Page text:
How do you wash a down sleeping bag without ruining it?
Let’s explain when you should just wipe it down, when to put it into a washing machine and how to dry it.
We also explain which sheets to use inside the bag so as to avoid washing too often.
After a long camping trip, how to wash your goose down sleeping bag so that it does not lose its quality (and allowing the sleeping bag to keep you warm to optimum efficiency)?
It all depends on how dirty your sleeping bag is.
Table of Contents
How do you wash a down sleeping bag? Introduction
If the sleeping bag is not very dirty, it is better to simply use a wet washcloth and a little soap.
This mainly on the marked areas (sun cream on the collar, a little mud on the feet, etc.).
This avoids having to completely wash the sleeping bag and its down.
Moreover, this type of cleaning with a glove allows a very simple and fast drying.
Sometimes, we also find that a sleeping bag is dirty because it smells a little strong.
You just have to leave it open on a clothesline for 2 days.
The wind and the air can ventilate the bag perfectly and the bad stale odors disappear.
However, if your sleeping bag is really dirty and needs to be washed with water then read on:
Step 1: Washing
- Machine washing does not usually pose any other major problems.
- Check the drum so that it doesn’t catch on the threads of the sleeping bag and there are no traces of washing powder.
- You can use your own washing machine if large enough or go to a laundromat to use a very large machine.
- A bathtub at home with warm water will also work well.
- Use a specific detergent for down. Generally, 3 or 4 capfuls of detergent and one machine cycle on fragile/wool and at 86°F are sufficient.
- Be sure to check the temperature indicated on the sleeping bag.
- Do not use aggressive detergents that eat away at the down and feathers!
- By experience, do not entrust your goose down sleeping bag to a dry cleaner
Then comes the drying stage and this is very important!
Step 2: Drying
Drying is the most important phase and is often taken lightly when in fact it is the most important phase!
- Slip your sleeping bag into a large dryer (at home or at a laundromat).
- Run the dryer on a 15 minute cycle with 4 or 5 tennis balls inside.
- Stop the cycle, take out the sleeping bag, and break the down balls by hand in each box.
- It takes a good 10 to 20 minutes to break up all the clumps of fluff.
- A bit tedious but necessary work.
- Then put the sleeping bag back in the dryer
- Run it for another 30 minutes with the 4 or 5 tennis balls.
- Once the dryer cycle is finished, take out your sleeping bag again and by hand, break up the last clumps of down.
- You can now lay it out in the open on a wire or on a drying tower with a fan underneath.
- Your sleeping bag will be perfectly dry after +/- 48 hours.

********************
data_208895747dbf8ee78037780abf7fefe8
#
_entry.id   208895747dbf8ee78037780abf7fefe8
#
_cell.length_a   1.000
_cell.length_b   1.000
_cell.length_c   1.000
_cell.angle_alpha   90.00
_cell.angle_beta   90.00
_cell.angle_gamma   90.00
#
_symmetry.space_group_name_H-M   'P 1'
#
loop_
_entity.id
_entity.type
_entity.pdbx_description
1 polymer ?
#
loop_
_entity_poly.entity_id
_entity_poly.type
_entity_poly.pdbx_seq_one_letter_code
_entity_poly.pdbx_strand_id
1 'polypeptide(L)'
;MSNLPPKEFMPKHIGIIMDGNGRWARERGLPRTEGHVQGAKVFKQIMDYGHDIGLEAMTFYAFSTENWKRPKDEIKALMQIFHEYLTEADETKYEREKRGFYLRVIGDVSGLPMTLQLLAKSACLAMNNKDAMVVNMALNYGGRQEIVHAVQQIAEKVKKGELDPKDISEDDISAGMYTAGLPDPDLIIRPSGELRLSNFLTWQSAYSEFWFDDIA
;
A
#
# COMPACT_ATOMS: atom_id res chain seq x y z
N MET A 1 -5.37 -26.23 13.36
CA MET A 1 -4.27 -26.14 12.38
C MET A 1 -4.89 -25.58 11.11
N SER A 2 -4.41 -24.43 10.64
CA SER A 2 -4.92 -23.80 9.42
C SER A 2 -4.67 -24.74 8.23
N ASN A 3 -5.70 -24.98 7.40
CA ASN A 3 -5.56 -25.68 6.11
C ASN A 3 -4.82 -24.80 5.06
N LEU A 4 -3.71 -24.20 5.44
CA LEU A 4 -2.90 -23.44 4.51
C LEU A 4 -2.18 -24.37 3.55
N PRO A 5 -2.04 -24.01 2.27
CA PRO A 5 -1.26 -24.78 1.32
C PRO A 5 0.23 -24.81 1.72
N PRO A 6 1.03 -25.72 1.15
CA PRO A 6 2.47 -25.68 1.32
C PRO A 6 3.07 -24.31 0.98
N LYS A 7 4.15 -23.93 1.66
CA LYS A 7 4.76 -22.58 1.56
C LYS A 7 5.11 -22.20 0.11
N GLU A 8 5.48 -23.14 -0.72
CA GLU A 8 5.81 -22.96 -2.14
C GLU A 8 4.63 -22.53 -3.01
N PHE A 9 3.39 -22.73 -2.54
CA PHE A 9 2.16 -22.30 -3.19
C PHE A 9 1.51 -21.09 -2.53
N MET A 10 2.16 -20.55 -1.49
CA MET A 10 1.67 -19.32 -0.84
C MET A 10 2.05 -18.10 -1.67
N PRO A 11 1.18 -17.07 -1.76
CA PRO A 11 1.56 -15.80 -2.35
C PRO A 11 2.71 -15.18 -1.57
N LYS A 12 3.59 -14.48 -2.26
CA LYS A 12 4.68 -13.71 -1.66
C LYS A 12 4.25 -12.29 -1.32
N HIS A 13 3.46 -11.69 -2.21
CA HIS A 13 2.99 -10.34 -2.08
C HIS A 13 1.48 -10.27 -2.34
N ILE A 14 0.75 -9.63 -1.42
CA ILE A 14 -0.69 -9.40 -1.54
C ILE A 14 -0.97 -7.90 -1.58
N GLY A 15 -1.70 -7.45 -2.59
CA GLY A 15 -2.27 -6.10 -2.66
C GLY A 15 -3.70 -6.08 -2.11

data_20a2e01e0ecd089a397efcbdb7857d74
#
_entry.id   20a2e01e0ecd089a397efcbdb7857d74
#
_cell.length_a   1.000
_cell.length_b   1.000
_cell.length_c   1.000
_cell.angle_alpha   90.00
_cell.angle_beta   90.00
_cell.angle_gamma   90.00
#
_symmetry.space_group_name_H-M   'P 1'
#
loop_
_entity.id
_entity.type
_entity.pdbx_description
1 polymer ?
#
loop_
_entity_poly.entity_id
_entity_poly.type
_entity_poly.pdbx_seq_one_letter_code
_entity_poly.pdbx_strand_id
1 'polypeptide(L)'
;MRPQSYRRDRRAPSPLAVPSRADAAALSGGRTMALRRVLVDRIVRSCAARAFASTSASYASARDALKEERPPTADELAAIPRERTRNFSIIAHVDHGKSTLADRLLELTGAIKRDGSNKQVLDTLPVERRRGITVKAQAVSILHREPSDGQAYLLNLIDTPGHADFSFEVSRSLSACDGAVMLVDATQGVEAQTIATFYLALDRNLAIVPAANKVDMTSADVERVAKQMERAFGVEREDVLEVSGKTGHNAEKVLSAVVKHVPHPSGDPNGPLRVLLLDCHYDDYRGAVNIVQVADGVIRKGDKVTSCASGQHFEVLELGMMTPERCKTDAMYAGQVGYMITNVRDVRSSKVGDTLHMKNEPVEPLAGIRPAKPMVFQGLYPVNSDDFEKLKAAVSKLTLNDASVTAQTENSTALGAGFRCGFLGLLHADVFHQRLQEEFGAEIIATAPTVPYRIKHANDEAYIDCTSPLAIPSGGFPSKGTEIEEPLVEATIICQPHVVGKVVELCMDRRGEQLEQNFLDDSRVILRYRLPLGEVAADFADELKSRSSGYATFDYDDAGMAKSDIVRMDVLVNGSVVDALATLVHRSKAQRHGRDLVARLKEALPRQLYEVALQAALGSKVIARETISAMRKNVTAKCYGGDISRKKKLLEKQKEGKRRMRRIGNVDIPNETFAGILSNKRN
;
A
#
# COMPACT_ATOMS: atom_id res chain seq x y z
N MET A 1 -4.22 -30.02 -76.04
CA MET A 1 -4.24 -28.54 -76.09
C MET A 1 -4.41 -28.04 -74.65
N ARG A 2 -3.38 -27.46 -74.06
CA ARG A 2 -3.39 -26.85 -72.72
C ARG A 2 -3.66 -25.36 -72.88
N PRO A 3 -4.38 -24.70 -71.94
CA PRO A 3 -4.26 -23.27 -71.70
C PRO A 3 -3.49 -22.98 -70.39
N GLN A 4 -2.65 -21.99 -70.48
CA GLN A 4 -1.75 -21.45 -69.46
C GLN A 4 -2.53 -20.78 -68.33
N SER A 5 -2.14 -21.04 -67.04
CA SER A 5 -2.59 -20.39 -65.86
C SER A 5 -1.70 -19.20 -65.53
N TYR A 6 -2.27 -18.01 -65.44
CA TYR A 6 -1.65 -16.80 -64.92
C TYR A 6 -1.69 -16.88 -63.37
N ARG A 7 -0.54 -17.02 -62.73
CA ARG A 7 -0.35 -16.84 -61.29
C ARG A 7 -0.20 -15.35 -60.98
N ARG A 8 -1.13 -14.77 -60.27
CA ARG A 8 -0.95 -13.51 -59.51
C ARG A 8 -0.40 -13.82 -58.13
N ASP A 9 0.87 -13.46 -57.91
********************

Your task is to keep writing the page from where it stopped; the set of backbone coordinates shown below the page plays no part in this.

- The down will then be perfectly loose and will fill all the boxes perfectly.
The importance of drying well
Washing a sleeping bag itself is never really a problem.
The tricky part is clearly the drying. Indeed, as soon as you wash a down jacket or a sleeping bag, the filling will clump together.
Hard lumps are the result of still wet feathers and down that have stuck together and have not been separated by hand.
Once dry, it is almost impossible to break these lumps.
Drying in a tumble dryer with 4 or 5 tennis balls is very effective because it breaks up the lumps permanently.
We therefore recommend a first 15-minute tumble dryer run.
Follow by a very important (and somewhat tedious) job of breaking up the lumps by hand.
This gives a good distribution of the feather and down in each box.
Follow with a second tumble dryer run of about 30 minutes.
Make sure to check the manufacturer’s maintenance guidelines of your sleeping bag before you pop it in the washing machine or the tumble dryer. ⚠
Dry your sleeping bag properly
Position the sleeping bag on top of a tower/spreader and place a fan underneath to keep the moisture out by ventilating the sleeping bag.
Regularly shake the sleeping bag and distribute the feathers in their compartments.
The down will then regain its loft because all the feathers and down will be separated (no more lumps).
A sleeping bag can easily take 48h to 72h to dry perfectly.
It is therefore necessary to be patient and regularly beat it to move the feathers in the sleeping bag.
Avoid washing too frequently
Ideally, the less you need to wash your down sleeping bag, the better.
For this reason, we always recommend the use of a sheet slipped inside the sleeping bag during the night.
This bag sheet, often called a meat bag, can be made of cotton (economical) or silk (light and compact).
For adequate temperatures there is Coolmax (cool for hot countries) or Thermolite (warm for cold countries).
In any case, whatever the sheet used, the sweat and the sun cream is trapped in the sheet.
You just have to wash your dirty sheet in the washing machine and open wide and ventilate your sleeping bag.
This allows you to wash your sleeping bag as little as possible to guarantee the best possible life span and to avoid a cold feeling in the sleeping bag for as long as possible.
For those who like to bivouac on the ground, without a tent or tarp, always choose the cleanest spaces possible.
Dry or wet soil can be removed from a sleeping bag quite easily.
Traces of wet grass, however, are much more difficult to wash away.
How do you wash a down sleeping bag? Conclusion
In this post we have explained how to wash and dry a sleeping bag to make sure that you can avoid changing it often.
The drying stage is the most important, and the right care will give you a brand new bag every time!
Sometimes all you need is to wipe it down.
Your best bet is to buy the right sheet to use inside the bag, so you won’t have to wash it as much.